Curtiss Candy Company

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Box of Curtiss' Baby Ruth candy bars at General Store in Portsmouth, North Carolina.

The Curtiss Candy Company was founded in 1916 by Otto Schnering near Chicago, Illinois. Wanting a more "American-sounding" name (due to anti-German sentiment during World War I), Schnering named his company using his mother's maiden name.

Their first confectionery item was Kandy Kake, later refashioned in 1920 as the log-shaped Baby Ruth.[1] Their second confectionery item was the chocolate-covered peanut butter crunch Butterfinger, which was introduced in 1926.[2] In 1931, Curtiss marketed the brand by sponsoring famous air racer, John H. Livingston, in the Baby Ruth Aerobatic Team flying the air-racer Howard "Mike" at airshows, and sponsoring Livingston's Monocoupe racer in the 1934 MacRobertson Air Race.[3][4] The Jolly Jack candy was included in army rations during World War II.[5]

In 1964, Standard Brands purchased Curtiss Candy Company. Standard Brands merged with Nabisco in 1981. In 1990, RJR Nabisco sold the Curtiss brands to Nestlé.

The Baby Ruth / Butterfinger factory, built in the 1960s, is located at 3401 Mt. Prospect Rd. in Franklin Park, Illinois. Interstate 294 curves eastward around the plant, where a prominent, rotating sign, resembling a gigantic candy bar, is seen. It originally read "Curtiss Baby Ruth" on one side and "Curtiss Butterfinger" on the other. It was changed to read "Nestlé" following the acquisition.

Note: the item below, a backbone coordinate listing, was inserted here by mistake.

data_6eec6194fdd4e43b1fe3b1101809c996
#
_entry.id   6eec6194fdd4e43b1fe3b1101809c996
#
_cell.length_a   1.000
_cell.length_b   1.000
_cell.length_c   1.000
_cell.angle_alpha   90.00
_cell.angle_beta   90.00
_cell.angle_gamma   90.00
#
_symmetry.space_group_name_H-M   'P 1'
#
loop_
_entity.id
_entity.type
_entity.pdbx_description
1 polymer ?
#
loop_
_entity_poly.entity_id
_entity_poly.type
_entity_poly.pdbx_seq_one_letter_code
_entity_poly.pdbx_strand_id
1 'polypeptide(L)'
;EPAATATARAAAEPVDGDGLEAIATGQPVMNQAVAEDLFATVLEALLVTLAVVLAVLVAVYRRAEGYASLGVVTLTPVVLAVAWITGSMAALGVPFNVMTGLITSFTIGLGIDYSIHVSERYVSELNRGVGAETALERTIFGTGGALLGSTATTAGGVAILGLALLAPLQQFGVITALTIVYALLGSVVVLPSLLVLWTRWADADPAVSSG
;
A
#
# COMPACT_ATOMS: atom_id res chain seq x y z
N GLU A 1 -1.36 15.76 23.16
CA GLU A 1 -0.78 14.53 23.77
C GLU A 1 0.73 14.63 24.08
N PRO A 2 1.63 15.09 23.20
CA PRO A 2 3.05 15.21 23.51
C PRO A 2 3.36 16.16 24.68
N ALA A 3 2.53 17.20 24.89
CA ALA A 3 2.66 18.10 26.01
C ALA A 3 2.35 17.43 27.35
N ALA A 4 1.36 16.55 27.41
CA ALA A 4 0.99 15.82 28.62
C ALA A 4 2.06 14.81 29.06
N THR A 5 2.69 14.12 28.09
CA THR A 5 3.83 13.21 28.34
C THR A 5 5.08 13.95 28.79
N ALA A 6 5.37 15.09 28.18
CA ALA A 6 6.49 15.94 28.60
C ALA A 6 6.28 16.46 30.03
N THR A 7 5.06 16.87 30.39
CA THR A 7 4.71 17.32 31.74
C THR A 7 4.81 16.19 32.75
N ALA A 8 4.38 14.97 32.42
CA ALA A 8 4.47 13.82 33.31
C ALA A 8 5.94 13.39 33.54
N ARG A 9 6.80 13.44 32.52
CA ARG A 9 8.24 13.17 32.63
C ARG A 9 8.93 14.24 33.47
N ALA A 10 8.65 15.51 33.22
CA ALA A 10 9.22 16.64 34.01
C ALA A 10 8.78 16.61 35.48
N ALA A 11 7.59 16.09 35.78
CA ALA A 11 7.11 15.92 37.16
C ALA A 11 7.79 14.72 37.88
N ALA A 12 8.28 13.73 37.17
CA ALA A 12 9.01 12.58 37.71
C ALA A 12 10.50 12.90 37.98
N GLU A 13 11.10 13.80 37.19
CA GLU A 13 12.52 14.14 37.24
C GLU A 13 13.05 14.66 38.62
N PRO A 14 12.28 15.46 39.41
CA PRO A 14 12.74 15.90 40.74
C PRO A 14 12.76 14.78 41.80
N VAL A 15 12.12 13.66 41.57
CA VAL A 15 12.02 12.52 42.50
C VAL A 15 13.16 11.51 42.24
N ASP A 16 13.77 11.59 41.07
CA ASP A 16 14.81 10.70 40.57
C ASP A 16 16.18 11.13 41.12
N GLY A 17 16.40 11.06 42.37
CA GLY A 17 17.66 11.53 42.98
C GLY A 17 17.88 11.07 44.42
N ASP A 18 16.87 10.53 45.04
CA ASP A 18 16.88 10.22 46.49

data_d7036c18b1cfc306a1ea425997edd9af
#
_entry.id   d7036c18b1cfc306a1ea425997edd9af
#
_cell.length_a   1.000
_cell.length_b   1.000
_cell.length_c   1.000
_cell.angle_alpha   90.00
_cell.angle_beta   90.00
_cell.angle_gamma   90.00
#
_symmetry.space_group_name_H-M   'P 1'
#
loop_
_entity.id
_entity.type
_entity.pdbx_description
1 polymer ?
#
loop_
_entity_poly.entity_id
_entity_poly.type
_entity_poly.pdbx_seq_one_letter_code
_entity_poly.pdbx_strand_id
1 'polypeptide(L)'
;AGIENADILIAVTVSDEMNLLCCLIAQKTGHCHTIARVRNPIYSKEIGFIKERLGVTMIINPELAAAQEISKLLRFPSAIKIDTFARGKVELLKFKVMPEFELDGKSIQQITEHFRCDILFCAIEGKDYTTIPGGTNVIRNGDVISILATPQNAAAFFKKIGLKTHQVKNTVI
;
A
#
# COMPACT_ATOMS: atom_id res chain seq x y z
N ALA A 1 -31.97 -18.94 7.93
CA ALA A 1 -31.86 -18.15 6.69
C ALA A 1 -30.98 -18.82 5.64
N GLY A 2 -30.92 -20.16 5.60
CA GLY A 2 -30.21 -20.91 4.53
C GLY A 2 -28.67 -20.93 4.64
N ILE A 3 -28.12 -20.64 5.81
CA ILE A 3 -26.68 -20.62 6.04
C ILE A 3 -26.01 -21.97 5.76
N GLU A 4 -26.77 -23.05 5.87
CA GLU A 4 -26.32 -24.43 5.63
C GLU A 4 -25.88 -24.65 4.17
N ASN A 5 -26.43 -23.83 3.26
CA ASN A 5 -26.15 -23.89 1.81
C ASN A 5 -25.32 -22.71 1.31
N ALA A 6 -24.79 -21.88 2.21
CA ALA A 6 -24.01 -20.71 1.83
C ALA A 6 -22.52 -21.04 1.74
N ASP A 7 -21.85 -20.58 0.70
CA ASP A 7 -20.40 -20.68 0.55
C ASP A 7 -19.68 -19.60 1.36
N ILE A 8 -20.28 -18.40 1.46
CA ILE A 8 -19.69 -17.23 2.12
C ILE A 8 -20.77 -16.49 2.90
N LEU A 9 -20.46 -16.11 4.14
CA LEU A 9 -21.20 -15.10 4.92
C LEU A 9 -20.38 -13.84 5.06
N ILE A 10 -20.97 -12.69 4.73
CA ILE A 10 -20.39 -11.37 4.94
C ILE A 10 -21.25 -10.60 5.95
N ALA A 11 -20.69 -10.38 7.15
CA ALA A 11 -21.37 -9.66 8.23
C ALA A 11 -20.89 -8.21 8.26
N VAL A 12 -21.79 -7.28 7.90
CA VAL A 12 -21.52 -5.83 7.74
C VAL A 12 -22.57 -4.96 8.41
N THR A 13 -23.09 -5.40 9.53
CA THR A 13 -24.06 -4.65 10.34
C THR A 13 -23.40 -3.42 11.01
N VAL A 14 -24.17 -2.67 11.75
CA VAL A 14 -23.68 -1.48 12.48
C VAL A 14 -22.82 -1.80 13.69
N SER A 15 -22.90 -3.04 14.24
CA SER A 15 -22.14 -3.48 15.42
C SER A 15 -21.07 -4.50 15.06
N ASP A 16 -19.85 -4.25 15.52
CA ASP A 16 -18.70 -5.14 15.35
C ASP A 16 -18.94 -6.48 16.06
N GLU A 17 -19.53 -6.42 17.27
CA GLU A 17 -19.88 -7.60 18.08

A "Curtiss Baby Ruth" sign was on an apartment building across from Wrigley Field for several decades.[6][7] Wrigley and the Curtiss plant are both on Addison Street, although more than 10 miles apart.

References[edit]

  1. ^ Smith, A.F. (2012). Fast Food and Junk Food: An Encyclopedia of What We Love to Eat. Fast Food and Junk Food: An Encyclopedia of what We Love to Eat. ABC-CLIO. pp. 33–34. ISBN 978-0-313-39393-8. Retrieved October 29, 2017.
  2. ^ Batchelor, B. (2008). American Pop: Popular Culture Decade by Decade. Non-Series. ABC-CLIO. p. 311. ISBN 978-0-313-36411-2. Retrieved October 29, 2017.
  3. ^ Dennis Hoffman. "Winged Passion Iowa Aviation Legends". The Iowan.
  4. ^ Sport Aviation. April 1959.
  5. ^ Chmelik, Samantha. "Otto Y. Schnering." In Immigrant Entrepreneurship: German-American Business Biographies, 1720 to the Present, vol. 4, edited by Jeffrey Fear. German Historical Institute. Last modified April 04, 2013.
  6. ^ Johnson, S. (2008). Chicago Cubs Yesterday & Today. MVP Books. p. 113. ISBN 978-0-7603-3246-7. Retrieved October 29, 2017.
  7. ^ Wrigley Field. Potomac Books. 2006. p. 254. ISBN 978-1-61234-411-9. Retrieved October 29, 2017.

Further reading[edit]